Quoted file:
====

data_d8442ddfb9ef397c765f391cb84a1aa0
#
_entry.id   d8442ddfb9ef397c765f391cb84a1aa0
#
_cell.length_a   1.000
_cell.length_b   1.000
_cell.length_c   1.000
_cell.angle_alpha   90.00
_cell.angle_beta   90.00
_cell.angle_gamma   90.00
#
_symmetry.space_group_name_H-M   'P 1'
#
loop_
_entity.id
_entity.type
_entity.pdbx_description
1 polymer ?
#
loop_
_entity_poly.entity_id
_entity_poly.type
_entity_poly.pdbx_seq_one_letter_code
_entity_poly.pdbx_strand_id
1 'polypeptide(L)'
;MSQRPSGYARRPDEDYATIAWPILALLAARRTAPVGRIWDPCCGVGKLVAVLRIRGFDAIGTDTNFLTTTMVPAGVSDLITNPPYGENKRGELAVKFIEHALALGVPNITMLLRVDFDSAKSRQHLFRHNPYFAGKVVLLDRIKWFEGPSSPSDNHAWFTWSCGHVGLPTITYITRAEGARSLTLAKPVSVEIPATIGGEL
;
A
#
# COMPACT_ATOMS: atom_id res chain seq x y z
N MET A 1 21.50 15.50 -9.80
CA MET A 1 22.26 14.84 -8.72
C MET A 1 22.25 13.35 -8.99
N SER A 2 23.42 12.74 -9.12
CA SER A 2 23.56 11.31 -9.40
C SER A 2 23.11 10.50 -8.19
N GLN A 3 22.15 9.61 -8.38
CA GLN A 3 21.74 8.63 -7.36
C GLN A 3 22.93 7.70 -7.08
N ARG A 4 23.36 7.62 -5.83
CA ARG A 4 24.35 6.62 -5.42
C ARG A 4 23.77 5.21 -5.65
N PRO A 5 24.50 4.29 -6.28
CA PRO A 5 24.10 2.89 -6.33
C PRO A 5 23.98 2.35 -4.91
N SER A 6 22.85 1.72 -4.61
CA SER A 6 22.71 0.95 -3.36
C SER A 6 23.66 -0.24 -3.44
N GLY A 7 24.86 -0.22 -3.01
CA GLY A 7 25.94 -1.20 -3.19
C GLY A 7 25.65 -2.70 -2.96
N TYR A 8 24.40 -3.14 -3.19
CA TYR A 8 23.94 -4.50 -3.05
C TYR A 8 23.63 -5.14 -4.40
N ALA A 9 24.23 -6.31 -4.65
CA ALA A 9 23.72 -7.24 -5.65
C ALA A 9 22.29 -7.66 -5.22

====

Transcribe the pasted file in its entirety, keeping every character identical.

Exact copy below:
data_d8442ddfb9ef397c765f391cb84a1aa0
#
_entry.id   d8442ddfb9ef397c765f391cb84a1aa0
#
_cell.length_a   1.000
_cell.length_b   1.000
_cell.length_c   1.000
_cell.angle_alpha   90.00
_cell.angle_beta   90.00
_cell.angle_gamma   90.00
#
_symmetry.space_group_name_H-M   'P 1'
#
loop_
_entity.id
_entity.type
_entity.pdbx_description
1 polymer ?
#
loop_
_entity_poly.entity_id
_entity_poly.type
_entity_poly.pdbx_seq_one_letter_code
_entity_poly.pdbx_strand_id
1 'polypeptide(L)'
;MSQRPSGYARRPDEDYATIAWPILALLAARRTAPVGRIWDPCCGVGKLVAVLRIRGFDAIGTDTNFLTTTMVPAGVSDLITNPPYGENKRGELAVKFIEHALALGVPNITMLLRVDFDSAKSRQHLFRHNPYFAGKVVLLDRIKWFEGPSSPSDNHAWFTWSCGHVGLPTITYITRAEGARSLTLAKPVSVEIPATIGGEL
;
A
#
# COMPACT_ATOMS: atom_id res chain seq x y z
N MET A 1 21.50 15.50 -9.80
CA MET A 1 22.26 14.84 -8.72
C MET A 1 22.25 13.35 -8.99
N SER A 2 23.42 12.74 -9.12
CA SER A 2 23.56 11.31 -9.40
C SER A 2 23.11 10.50 -8.19
N GLN A 3 22.15 9.61 -8.38
CA GLN A 3 21.74 8.63 -7.36
C GLN A 3 22.93 7.70 -7.08
N ARG A 4 23.36 7.62 -5.83
CA ARG A 4 24.35 6.62 -5.42
C ARG A 4 23.77 5.21 -5.65
N PRO A 5 24.50 4.29 -6.28
CA PRO A 5 24.10 2.89 -6.33
C PRO A 5 23.98 2.35 -4.91
N SER A 6 22.85 1.72 -4.61
CA SER A 6 22.71 0.95 -3.36
C SER A 6 23.66 -0.24 -3.44
N GLY A 7 24.86 -0.22 -3.01
CA GLY A 7 25.94 -1.20 -3.19
C GLY A 7 25.65 -2.70 -2.96
N TYR A 8 24.40 -3.14 -3.19
CA TYR A 8 23.94 -4.50 -3.05
C TYR A 8 23.63 -5.14 -4.40
N ALA A 9 24.23 -6.31 -4.65
CA ALA A 9 23.72 -7.24 -5.65
C ALA A 9 22.29 -7.66 -5.22